- Magic Key Terrace: a re-imagined lounge just for Magic Key holders plus their friends and family
- Magic Key Holder Month: a month-long celebration of Magic Key holders
- Special Experiences & Collectibles: access exciting, unique experiences and collectible keepsakes designed with you in mind–including special offerings during festivals!
- First Access Opportunities: be among the first to have the opportunity to access exciting new offerings at the Disneyland Resort throughout the year, including select new merchandise collections
- Downtown Disney District: discounts at participating locations
- Magic Key Merchandise, Novelties, Menu Items and More: Show your Magic Key pride! Opportunity to purchase Magic Key holder-themed popcorn buckets, sippers and menu items throughout the year.
- Magic Key Disney PhotoPass Opportunities: enjoy special photo spots and other opportunities sprinkled in throughout the year.
- Magic Key embroidery: special options available for Magic Key holders at select locations in the parks
Check out our Magic Key Terrace Restaurant Review if you want more info and our thoughts on that first perk. (Spoiler: it’s table service quality food at counter service prices!)
On a fun note, the name “Magic Key” is a nice nod to the past. Back in the E through A ticket book days, the Magic Key Coupon was valid at any attraction. You could use it on a bona-fide E Ticket like Country Bear Jamboree in Bear Country, an A Ticket like 20,000 Leagues, or anything in between.
We appreciate this deep-cut blast from the past and will use Disneyland’s new verbiage when necessary for drawing distinctions below. But most of the time, we’ll probably continue to call these Annual Passes. Disney is fighting decades of history, inertia, and common vernacular with this name change. I’ll be surprised if Disney itself doesn’t use the old terminology here and there.
Anyway, on with the commentary on why Disneyland is resurrecting its Annual Pass program with some new twists, our favorite Magic Key Pass option, why reservations are a good thing, and much more…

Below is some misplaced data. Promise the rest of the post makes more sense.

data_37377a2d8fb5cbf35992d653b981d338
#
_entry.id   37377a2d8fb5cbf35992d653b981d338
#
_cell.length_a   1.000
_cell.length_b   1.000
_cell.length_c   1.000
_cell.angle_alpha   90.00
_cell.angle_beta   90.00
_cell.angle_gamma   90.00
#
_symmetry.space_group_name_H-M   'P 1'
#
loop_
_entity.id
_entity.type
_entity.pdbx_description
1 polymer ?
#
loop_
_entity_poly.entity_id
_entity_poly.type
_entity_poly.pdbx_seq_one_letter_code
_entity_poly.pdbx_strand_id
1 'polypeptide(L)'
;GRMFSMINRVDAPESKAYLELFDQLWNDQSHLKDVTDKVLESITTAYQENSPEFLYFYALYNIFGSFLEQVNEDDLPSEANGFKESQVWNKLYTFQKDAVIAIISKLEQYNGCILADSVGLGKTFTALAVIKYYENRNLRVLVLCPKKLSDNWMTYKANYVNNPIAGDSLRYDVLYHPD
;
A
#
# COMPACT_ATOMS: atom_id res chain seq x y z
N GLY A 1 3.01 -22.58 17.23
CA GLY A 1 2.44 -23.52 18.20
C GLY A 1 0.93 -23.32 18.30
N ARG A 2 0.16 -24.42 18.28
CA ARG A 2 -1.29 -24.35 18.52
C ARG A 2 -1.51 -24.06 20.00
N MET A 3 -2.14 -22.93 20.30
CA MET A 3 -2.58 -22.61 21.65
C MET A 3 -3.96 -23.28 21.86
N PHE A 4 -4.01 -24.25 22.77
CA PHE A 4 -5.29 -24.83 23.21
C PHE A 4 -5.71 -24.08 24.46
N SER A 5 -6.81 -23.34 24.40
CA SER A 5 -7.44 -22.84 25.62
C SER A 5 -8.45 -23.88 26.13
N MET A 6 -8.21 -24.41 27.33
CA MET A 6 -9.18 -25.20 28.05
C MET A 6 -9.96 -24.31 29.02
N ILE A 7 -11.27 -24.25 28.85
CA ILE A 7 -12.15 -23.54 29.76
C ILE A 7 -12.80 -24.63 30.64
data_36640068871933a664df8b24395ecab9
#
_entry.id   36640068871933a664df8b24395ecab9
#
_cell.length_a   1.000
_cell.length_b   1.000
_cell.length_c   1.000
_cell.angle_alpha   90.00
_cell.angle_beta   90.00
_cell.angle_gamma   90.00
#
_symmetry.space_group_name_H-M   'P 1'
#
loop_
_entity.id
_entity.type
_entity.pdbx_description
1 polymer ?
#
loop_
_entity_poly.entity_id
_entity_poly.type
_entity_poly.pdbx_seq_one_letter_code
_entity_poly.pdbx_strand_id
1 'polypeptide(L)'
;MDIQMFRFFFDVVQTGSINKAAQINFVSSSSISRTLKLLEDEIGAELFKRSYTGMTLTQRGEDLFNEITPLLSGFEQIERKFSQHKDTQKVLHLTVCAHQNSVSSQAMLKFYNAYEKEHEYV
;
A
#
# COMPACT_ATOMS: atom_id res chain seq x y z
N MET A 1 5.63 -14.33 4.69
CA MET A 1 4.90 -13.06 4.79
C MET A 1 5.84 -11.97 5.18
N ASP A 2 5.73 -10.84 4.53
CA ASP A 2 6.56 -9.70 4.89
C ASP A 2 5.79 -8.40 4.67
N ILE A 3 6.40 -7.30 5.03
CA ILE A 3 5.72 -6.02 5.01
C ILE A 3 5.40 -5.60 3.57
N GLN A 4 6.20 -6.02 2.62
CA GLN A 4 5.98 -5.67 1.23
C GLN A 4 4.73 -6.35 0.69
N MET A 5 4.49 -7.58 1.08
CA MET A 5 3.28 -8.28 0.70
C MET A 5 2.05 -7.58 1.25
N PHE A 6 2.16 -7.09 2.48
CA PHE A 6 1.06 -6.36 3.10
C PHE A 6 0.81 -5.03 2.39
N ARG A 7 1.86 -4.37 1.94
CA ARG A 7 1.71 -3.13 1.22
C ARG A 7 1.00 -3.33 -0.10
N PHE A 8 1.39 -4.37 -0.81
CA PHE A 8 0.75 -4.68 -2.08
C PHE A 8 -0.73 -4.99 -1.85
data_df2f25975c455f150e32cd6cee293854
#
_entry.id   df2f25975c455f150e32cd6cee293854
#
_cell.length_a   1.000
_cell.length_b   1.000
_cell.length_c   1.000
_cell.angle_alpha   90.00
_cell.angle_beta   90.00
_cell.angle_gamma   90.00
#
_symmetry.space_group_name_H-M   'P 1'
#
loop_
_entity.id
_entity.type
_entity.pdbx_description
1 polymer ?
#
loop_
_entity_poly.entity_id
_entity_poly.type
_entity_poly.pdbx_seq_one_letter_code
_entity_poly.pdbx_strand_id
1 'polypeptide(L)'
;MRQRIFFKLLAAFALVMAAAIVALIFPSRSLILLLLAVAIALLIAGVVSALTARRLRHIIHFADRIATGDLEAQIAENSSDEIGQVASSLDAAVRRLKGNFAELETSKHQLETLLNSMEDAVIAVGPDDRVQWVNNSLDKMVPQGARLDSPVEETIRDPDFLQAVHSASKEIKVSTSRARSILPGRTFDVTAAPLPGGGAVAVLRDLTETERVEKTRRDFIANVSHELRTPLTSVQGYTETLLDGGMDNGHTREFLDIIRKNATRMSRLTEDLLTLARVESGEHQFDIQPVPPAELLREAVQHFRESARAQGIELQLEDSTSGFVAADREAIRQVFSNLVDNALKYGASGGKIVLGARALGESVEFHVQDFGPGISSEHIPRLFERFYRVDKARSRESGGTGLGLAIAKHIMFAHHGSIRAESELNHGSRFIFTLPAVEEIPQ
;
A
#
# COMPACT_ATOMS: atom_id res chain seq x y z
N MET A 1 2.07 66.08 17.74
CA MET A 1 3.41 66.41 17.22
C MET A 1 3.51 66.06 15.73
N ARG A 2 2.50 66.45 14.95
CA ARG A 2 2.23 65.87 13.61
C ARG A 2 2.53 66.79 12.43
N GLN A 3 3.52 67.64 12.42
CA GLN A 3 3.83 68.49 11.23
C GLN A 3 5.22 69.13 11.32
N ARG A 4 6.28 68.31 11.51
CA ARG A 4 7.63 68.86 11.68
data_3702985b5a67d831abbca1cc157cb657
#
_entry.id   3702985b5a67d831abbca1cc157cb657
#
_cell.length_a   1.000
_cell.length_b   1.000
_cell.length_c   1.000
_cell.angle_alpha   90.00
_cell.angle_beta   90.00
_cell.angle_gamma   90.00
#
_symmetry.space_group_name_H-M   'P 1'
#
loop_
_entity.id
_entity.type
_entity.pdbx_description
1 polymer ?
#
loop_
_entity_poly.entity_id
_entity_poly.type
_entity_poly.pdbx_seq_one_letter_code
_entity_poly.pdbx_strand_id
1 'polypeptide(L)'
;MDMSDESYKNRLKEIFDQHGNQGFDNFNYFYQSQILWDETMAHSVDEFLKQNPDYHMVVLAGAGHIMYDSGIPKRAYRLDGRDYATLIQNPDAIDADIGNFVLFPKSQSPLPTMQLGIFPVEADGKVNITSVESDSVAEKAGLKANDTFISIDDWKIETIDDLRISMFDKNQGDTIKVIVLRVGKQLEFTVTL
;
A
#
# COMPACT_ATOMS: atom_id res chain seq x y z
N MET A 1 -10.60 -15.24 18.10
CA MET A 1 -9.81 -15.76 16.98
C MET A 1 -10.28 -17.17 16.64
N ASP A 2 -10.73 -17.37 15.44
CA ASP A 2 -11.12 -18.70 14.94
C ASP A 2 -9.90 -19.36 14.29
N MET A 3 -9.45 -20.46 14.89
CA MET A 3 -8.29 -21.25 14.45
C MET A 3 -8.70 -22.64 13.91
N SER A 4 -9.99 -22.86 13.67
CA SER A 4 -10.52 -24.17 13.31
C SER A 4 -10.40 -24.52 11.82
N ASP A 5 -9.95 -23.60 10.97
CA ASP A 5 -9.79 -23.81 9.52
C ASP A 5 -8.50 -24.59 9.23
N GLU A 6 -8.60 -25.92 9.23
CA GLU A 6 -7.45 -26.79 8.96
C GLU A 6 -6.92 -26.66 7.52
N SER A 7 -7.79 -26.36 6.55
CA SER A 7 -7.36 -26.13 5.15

None of this is particularly surprising. Back at the beginning of the year when Disneyland ended the AP program and cancelled all outstanding passes, we offered the “reassuring prediction” that Annual Passes were not gone for good. In that, we stated our expectation was that Annual Passes would be back in some form as soon as Disneyland and DCA can operate at full capacity.
That might not sound like a much of a bold prediction now, since Disney has been teasing a “membership program” for months. However, there were widespread fears that Disneyland was killing off its AP program permanently at the time.
From that post: “In normal times, Disneyland is dependent upon locals during the off-season—the SoCal resident ticket deal is insufficient on its own. Although Disney has tried to make Disneyland Resort a standalone vacation destination (and moved it in that direction since the debut of Cars Land), it is still reliant upon Californians and not tourists for most of the year. While those same locals cause attendance problems, Disneyland cannot subsist on travelers like Walt Disney World.”
“It’s likely that significant ‘reforms’ will be instituted with the relaunch of Disneyland’s Annual Passholder program. Having the chance to reboot the entire program in the image of the Disney Flex Pass (which is essentially the framework for the Park Pass reservation system at Walt Disney World) should help address the crowd woes that have arisen at Disneyland in the last several years.” Nailed it? Nailed it.